32 weeks pregnant: What’s going on in there
That tiny little person you’re nurturing is now the size of a zucchini: about 42 centimetres (16.7 inches) and 1.7 kilograms (3.8 pounds). At 32 weeks pregnant, his impossibly tiny little fingernails have grown to the top of his fingertips (just waiting for you to trim them with those itty-bitty clippers—something you’ll likely need to do the first week at home—here’s your guide to baby grooming). Instinctively, your baby continues to exercise his digestive system by swallowing enough amniotic fluid to fill his stomach before emptying it out again into the amniotic sac. Meconium (your baby’s first excretion) is also building up in the large bowel, but this tarry substance won’t be released until birth in most cases. Your little one is likely moving into the ideal birthing position, too: bottom up, head down, chin tucked in. Your due date might seem like it’s still far away, but your baby knows better.
32 weeks pregnant symptoms
Don’t be surprised if you wake up one morning, look in the mirror and see a handful of stretch marks on your thighs, boobs or belly—even if you have been diligent about moisturizing and haven’t seen a single one of the reddish-purple marks up to this point in your pregnancy. Your baby is growing at a rapid pace, stretching your skin at a much faster rate than in the earlier stages of pregnancy. Don’t fret: Stretch marks usually fade to silvery, translucent lines that you’ll hardly notice in a few months.
Faintness may not be a new symptom for you at all—many women feel lightheaded and dizzy throughout pregnancy. It’s often caused by low blood sugar, as mothers-to-be learn how much and how often they should be eating while carrying a baby. In the second trimester, faintness can be a sign of low blood pressure, as progesterone softens blood vessels to allow for better blood flow between mother and baby. But at this later stage of the game, you may feel dizzy when lying on your back, as your heavy uterus weighs down the main blood vessels of your torso in this position, reducing blood flow to your brain. Turning to your left side should help you feel better quickly.
What’s on your mind when you’re 32 weeks pregnant
Do not disturb
15 strategies for an easier labour Have you and your partner talked about who’s going to be in the room at your baby’s birth? Your mom, your sister and other close friends and family members might express an interest in attending the birth, but you’re calling the shots on this one (even if your mother-in-law has a hissy fit). Some women only want their partners by their sides, while others are OK with an entourage. During a long, drawn-out labour, you might not want the added pressure of a waiting room full of eager relatives pacing the halls and watching the clock. Is your partner cool, calm and collected in stressful situations or will he need someone else there for support? Think about your family dynamics, too: Does your mom generally raise anxiety levels in the room, or is she great at managing crises or using humour to distract you? If you’re planning to have a room full of people to cheer you on, check with your hospital or birthing centre on the delivery room rules and visitor policy. The same thing goes for professional doulas and birth photographers or videographers: Know what’s allowed ahead of time.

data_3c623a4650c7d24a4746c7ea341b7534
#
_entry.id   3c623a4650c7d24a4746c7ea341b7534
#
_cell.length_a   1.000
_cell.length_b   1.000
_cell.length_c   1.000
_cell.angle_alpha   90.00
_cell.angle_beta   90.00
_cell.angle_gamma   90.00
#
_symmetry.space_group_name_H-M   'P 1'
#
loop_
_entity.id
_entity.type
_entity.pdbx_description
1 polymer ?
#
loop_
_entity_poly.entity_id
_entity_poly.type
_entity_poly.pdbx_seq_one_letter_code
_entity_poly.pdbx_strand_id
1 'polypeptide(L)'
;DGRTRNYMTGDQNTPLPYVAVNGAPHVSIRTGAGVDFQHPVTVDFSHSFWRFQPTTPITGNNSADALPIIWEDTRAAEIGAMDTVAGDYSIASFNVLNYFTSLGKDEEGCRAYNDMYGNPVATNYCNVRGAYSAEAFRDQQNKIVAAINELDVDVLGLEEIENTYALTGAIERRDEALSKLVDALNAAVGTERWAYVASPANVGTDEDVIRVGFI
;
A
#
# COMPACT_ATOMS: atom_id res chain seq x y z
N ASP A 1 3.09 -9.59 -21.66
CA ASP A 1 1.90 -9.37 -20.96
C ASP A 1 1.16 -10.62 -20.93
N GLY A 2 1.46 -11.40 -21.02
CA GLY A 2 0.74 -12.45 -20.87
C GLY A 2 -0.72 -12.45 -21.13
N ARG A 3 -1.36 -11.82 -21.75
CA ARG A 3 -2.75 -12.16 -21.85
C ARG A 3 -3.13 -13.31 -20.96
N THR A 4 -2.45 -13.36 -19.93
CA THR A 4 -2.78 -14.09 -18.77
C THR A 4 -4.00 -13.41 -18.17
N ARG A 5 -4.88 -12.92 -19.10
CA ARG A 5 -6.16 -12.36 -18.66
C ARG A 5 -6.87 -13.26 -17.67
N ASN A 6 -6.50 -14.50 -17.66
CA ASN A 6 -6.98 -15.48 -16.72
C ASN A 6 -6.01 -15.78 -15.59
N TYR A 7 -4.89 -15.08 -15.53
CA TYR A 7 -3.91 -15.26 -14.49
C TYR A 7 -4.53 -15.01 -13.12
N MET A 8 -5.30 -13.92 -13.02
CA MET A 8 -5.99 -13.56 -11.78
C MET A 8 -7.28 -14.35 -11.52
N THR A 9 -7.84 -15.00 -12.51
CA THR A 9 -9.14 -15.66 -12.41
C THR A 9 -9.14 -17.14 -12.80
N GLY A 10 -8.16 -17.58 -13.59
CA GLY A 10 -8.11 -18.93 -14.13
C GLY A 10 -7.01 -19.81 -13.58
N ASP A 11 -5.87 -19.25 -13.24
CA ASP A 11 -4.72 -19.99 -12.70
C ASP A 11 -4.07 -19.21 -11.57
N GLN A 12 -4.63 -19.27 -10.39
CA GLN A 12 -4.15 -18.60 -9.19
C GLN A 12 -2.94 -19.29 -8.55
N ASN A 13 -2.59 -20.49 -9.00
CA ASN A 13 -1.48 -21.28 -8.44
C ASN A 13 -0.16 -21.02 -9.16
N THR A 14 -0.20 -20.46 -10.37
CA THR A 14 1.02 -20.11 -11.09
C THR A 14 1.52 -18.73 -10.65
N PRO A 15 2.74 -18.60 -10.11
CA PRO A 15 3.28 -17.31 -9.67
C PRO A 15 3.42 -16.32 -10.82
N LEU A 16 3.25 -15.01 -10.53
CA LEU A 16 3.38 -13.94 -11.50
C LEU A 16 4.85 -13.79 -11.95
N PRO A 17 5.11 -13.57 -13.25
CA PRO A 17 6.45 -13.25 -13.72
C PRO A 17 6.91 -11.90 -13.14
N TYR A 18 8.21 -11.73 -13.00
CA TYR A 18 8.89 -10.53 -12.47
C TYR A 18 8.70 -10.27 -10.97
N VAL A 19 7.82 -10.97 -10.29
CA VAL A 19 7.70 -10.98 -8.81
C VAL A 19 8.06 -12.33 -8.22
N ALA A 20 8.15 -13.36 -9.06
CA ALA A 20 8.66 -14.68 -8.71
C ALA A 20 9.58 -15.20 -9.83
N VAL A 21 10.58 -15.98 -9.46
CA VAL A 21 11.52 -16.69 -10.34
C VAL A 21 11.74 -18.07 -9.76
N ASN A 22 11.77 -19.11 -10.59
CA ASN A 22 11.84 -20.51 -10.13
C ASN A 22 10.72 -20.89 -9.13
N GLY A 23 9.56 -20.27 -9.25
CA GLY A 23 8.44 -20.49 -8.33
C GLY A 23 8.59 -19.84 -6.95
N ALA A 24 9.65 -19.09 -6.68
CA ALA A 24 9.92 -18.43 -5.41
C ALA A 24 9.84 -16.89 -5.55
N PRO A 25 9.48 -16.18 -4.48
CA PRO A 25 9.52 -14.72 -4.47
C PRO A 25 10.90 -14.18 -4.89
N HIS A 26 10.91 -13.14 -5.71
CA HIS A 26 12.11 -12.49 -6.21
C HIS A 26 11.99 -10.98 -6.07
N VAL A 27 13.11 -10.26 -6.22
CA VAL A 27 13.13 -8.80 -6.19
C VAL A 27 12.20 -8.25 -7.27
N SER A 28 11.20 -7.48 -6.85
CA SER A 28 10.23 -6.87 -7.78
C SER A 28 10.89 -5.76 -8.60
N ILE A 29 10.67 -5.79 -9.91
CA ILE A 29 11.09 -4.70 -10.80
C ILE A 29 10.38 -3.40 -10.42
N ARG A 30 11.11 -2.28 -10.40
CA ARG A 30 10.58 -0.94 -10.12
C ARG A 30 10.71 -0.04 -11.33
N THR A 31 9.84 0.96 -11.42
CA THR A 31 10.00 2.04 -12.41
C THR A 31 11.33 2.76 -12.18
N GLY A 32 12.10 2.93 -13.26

Just for kicks
If you still don’t know the gender of your impending arrival, this video is for you. It might be a load of hooey, but old wives’ tales sure are fun to try as your pregnancy progresses and your symptoms accumulate and change.
We’re not suggesting that you name your baby after your most common pregnancy cravings. (Otherwise, we’d have a lot of newborns in the nursery named “Pickle” and “Poutine.”) But we do have 15 cute food-inspired baby names here, including downright hipster options like Olive and Clementine.
Pregnancy to-do list: Week 32
If you’re skipping the crib altogether and considering co-sleeping or bed sharing from day one with your baby, do your research on the pros and cons. Read up on the risk of SIDS and make sure that the sleep environment is as safe as possible.
An essential part of your bedtime routine, whether your co-sleeping or not, is reading stories. Make sure all these classic books are in your baby’s library.